“LEADERSHIP IS LIKE BEING A HOCKEY COACH. A GOOD COACH DOESN’T TREAT YOU LIKE A DICTATOR—IT’S MORE LIKE A PEER RELATIONSHIP. WHEN THE TEAM IS DOWN IN THE DUMPS YOU NEED TO MOTIVATE THEM TO GET THEM GOING. WHEN THEY’RE UP TOO HIGH OR GOING OFF IN THE WRONG DIRECTION, YOU’VE GOT TO GET THEM BACK ON TRACK. AND YOU’VE GOT TO LEAD BY EXAMPLE.” Afterwards, Agarawala moved to Northern California to become part of Google’s ever-expanding workforce. He’s now product manager for Google’s Android operating system user interface. What that means is he’s in charge of all the things that touch the user, whether it’s the system bar, notifications, settings or how the home screen looks.

Now firmly part of the Silicon Valley crowd, Agarawala enjoys going to parties, mixing ideas and mingling with some of the tech industry’s biggest names. He believes his broad undergrad education played a key role in broadening his mind. “The University of Calgary is great that way—I was able to take courses in art history, music and a whole host of other things while working on my computer science degree. And that’s what Apple’s Steve Jobs always said: all the interesting stuff happens when you combine the liberal arts with technology. His initial team was all artists, philosophers and poets, but who could also code.”

The inventor of Java, James Gosling recently joined start-up Liquid Robotics as chief software architect. (Photo by Anne Knudsen)The inventor of Java, James Gosling recently joined start-up Liquid Robotics as chief software architect. (Photo by Anne Knudsen)Of all the University of Calgary alumni leading the way in Silicon Valley, there are none more venerable than James Gosling, BSc’77, LLD’99. Gosling has been in California for 30 years after leaving Canada when he was 22. Yet he remains a Canadian citizen and is an Officer of the Order of Canada. Known far and wide as the inventor of the Java programming language that revolutionized the use of daily computing, Gosling is often held in the same regard as Jobs.

Gosling spent 26 years working for Sun Microsystems, a length of employment with one company completely unheard of in Silicon Valley. He left the company in 2010 and in the summer of 2011 joined start-up Liquid Robotics as chief software architect. The company makes unmanned ocean vehicles—basically general-purpose sensor platforms that can do anything from monitoring weather and water chemistry to counting fish, helping in global warming studies, or even patrolling areas around oil platforms or monitoring for poaching fishing vessels.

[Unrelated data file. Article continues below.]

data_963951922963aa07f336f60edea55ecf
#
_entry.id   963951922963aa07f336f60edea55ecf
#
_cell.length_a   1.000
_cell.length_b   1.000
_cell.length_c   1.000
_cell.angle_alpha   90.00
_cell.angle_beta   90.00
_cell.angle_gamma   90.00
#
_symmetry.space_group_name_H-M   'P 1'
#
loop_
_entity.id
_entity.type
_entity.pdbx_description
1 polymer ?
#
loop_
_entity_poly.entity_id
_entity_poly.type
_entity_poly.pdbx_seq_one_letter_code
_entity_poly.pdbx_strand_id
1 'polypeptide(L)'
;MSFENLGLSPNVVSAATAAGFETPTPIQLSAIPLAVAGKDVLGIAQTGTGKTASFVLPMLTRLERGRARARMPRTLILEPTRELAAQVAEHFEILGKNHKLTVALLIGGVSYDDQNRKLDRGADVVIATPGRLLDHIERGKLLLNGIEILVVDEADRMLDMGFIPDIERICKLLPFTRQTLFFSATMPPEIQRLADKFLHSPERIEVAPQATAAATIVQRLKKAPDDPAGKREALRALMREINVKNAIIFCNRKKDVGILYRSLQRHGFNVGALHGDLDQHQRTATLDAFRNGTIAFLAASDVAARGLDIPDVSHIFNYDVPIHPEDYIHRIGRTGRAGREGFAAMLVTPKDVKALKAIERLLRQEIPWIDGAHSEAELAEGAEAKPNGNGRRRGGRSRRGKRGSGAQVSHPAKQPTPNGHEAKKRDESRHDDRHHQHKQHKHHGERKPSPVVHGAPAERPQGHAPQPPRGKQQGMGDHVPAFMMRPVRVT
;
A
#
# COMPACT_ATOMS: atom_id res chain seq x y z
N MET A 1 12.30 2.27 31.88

“The thing about Liquid Robotics is it’s got a confluence of interesting technological problems, has a really solid economic model with a very good chance of being a very successful business, and it does genuine good,” says Gosling. “For me, it’s always been this combination of fun and technical challenges that actually do something useful to make the world a better place. If I can help people figure out whether or not Greenland is going to melt, now that’s a big deal.”

It should surprise no one that Gosling’s trajectory at the University of Calgary was “somewhat odd.” It actually began when he was still in junior high and a friend of his dad’s took him on a campus tour. “We were walking through the computer centre and I just thought it was the coolest freakin’ place on the planet. And because we only lived a couple miles from the university, I started getting on my bike and going over there.” He hung out at the library, reading and poking into all kinds of stuff. He started writing code when he was in Grade 9 and through his high school years was actually employed by the university’s physics department to write software.

“WE’VE BECOME RATHER BAD AT TEACHING KIDS LEADERSHIP, IF ONLY BECAUSE OF THIS EMERGING TREND OVER THE LAST 20 TO 30 YEARS OF BEING HYPER-PROTECTIVE OF KIDS. WHEN PARENTS ARE KEEPING THEIR KIDS IN A BUBBLE, THE KIDS DON’T ACTUALLY GET TO MAKE A DECISION BECAUSE THE PARENTS MAKE THEM ALL FOR THEM. LEADERSHIP IS ABOUT A LOT OF SMALL THINGS THAT ADD UP. IF YOU’RE NEVER PUT IN A POSITION WHERE THERE’S RISK, WHERE YOU COULD SCREW UP, THEN HOW CAN YOU EVER LEARN SELF-DISCIPLINE?” “I became a kind of general purpose code monkey for scientists. And half the reason I took my current job is that I get to be a code monkey for scientists again, which is just a lot of fun.” By the time he enrolled at the University of Calgary as a computer science student, Gosling had been a regular fixture on campus for at least three years. After Calgary, he went on to Carnegie Mellon University in Pittsburgh, Penn., and earned his PhD in computer science.

One of the things that troubles Gosling these days is the bleak outlook that students have on the world. He says it began around 10 years ago between the dot-com bust and the outsourcing phenomenon when thousands of good paying jobs left North America for cheaper locations elsewhere in the world.

“Enrolment in science and engineering really started to plummet as a direct result of kids believing there was no future in it. And it got to the point where the reason people were outsourcing was not for the salaries but because you just couldn’t find trained graduates here. And it’s doubly maddening now because salaries in the rest of the world have gone up to the point where the economic justification for a lot of the outsourcing has been gone for years.”

“It’s important to get past all that to see the stuff going on in science and engineering—practically in every direction you can think of—is incredibly cool. There's just amazing stuff to be done in this world, and completely ordinary people can really move the needle in great ways. All they’ve got to do is be positive about it.”